The Juneau School Board has narrowed the search for the next superintendent to four semifinalists.
They are Daryl Chesley, assistant superintendent of Hanover County Public Schools in Virginia; Angela Lunda, superintendent of Hoonah City Schools here in Southeast; Mark Miller, assistant superintendent of Hayward Unified School District in California; and Rick Williams, director of administrative services in Region 10 Education Service Center in Texas.
Interviews start 8 a.m. Saturday at Thunder Mountain High School. The public is invited to attend and submit written observations of the candidates to the school board.
School district spokesperson Kristin Bartlett says the school board will consider all written comments during deliberations. She says the open interview process allows the community to hear how different candidates answer the same questions.
“While people can get lots of good information in a casual environment like the meet and greet where individuals can talk one on one with candidates, having the interviews open to the public gives people the opportunity to do more of a comparison between candidates,” Bartlett says.
The school board will announce the superintendent finalists Saturday evening and the community can speak with them them at a 3 p.m. meet and greet Sunday at Sandy Beach.
Finalist interviews on Monday are also open to the public.
The school board plans to name the next superintendent for the Juneau School District Monday afternoon and hopes to have that person in place by July 1.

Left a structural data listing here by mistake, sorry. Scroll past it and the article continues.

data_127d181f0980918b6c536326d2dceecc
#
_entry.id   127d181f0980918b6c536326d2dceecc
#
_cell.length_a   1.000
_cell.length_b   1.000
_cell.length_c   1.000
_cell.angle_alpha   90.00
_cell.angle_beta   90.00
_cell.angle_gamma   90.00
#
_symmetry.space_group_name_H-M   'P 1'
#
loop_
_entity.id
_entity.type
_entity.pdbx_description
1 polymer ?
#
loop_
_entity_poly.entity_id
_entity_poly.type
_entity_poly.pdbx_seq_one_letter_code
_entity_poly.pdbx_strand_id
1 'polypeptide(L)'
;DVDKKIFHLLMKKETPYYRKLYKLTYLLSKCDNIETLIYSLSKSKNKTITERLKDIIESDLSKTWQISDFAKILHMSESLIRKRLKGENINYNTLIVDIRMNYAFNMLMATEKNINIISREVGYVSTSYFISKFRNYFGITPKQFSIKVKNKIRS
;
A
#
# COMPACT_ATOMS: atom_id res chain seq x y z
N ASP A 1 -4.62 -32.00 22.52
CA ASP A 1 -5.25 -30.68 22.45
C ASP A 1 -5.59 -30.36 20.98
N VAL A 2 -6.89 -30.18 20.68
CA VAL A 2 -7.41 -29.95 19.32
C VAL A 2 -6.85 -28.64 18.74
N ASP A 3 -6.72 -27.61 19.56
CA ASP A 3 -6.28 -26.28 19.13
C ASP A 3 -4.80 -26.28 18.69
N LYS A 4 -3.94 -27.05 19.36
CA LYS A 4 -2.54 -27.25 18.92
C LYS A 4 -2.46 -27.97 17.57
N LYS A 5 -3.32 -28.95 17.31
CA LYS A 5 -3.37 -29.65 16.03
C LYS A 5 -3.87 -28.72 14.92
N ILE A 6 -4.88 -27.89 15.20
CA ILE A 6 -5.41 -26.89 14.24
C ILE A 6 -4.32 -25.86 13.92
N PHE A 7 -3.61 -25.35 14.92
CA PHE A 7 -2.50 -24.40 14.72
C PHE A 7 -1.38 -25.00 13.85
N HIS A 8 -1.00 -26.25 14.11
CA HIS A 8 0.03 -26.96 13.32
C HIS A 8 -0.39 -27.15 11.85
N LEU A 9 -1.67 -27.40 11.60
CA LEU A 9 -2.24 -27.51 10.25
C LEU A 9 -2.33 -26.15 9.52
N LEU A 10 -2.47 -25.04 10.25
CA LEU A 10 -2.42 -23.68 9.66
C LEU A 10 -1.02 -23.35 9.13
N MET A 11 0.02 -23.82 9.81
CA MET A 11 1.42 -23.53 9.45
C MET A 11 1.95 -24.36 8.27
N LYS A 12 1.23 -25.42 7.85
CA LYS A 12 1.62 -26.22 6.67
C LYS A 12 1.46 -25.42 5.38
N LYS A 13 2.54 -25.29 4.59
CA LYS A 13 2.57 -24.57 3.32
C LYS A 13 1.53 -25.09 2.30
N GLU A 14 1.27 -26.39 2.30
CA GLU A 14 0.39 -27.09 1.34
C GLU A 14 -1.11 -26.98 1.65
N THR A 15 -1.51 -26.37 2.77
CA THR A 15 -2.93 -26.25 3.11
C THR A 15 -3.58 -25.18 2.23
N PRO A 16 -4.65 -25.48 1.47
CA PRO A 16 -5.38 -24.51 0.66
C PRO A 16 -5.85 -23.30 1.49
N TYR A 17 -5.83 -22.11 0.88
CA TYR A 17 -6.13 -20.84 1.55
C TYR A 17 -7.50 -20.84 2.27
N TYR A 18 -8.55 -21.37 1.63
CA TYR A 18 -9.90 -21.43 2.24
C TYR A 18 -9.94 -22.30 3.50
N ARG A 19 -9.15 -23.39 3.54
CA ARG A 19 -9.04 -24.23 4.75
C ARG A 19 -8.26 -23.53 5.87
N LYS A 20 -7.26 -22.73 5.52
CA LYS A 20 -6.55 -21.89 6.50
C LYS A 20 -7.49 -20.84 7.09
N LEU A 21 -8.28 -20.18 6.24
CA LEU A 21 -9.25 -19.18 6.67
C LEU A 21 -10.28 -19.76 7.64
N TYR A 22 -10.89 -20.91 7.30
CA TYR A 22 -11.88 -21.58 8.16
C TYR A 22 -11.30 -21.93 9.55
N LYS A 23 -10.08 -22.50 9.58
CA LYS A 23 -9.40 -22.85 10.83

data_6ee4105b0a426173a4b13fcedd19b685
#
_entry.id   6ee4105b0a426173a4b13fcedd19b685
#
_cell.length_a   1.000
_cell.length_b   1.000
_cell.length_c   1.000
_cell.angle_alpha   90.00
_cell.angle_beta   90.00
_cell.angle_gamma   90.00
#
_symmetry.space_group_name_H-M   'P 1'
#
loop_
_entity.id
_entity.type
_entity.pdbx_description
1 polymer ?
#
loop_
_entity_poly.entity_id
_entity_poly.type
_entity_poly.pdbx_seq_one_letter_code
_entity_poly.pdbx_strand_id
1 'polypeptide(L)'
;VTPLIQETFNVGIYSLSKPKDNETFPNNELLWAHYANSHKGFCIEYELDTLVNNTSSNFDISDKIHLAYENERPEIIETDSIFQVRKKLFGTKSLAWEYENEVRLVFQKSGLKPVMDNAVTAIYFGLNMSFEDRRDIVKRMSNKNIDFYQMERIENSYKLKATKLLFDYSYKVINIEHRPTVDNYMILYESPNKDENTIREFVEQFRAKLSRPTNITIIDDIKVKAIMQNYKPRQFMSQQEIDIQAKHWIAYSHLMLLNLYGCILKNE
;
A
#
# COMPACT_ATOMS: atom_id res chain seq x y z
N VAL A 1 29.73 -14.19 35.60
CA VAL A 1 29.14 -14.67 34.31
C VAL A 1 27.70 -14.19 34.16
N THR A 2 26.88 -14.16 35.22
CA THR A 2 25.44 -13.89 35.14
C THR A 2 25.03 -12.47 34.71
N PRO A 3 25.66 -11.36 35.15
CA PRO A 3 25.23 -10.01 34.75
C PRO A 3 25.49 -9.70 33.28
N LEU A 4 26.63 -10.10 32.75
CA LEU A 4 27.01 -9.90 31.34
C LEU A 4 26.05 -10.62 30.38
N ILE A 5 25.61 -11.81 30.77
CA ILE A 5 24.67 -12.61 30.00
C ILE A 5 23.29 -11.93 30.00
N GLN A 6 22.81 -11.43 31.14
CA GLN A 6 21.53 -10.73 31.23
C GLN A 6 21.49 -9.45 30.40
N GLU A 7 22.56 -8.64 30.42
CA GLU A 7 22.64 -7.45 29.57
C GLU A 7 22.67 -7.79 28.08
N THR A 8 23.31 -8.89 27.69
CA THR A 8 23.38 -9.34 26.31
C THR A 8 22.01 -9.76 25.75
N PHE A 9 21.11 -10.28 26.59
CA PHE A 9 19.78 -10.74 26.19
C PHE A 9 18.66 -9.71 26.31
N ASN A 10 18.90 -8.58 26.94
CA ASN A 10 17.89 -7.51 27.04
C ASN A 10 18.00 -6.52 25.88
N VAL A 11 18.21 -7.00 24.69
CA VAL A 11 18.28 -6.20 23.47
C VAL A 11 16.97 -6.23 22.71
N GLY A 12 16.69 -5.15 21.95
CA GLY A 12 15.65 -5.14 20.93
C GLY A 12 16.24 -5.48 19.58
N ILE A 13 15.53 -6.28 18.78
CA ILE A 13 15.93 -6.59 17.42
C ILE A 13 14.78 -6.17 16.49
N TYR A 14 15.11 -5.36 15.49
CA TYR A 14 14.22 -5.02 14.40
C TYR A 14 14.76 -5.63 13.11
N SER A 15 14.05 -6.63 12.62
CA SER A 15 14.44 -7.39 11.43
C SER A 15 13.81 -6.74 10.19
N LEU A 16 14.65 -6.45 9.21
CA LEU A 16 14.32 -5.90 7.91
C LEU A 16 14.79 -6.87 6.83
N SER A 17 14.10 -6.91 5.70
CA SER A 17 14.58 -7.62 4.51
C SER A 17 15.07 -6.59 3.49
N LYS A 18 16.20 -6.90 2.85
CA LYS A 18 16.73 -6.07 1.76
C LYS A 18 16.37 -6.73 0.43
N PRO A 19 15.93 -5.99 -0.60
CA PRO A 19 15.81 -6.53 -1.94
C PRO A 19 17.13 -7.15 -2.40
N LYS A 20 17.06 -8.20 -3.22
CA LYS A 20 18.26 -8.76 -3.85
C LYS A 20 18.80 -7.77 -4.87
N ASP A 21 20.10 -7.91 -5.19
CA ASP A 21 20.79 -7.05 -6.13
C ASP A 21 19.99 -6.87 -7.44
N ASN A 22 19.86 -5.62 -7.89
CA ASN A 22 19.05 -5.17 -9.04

More than 60 people applied for the open position. Current superintendent Glenn Gelbrich is leaving at the end of this month. He joined the district in July 2009, and has said he wants to move closer to family in Oregon.
- A lawsuit filed in federal court this week seeks to remove the residency requirement for people gathering signatures for state ballot initiatives.
- For the second time in two years, a Skagway political figure has been ordered to pay a fine for incomplete financial disclosures. Assembly hopeful Dan Henry failed to disclose substantial debt on his candidate paperwork. He will still be able to run for office in the upcoming election.
- Administration officials have a mouthful of a name for it: the “capped hybrid head tax.” It's a flat 1.5 percent of wages and self-employment income, with a maximum of twice the value of that year's Alaska Permanent Fund dividend.
- A federal district court has sided with conservationists fighting to preserve the U.S. Forest Service's "roadless rule" that limits road building in national forests. Alaska conservationists opposed to expanded logging in Tongass National Forest hailed the ruling as a victory.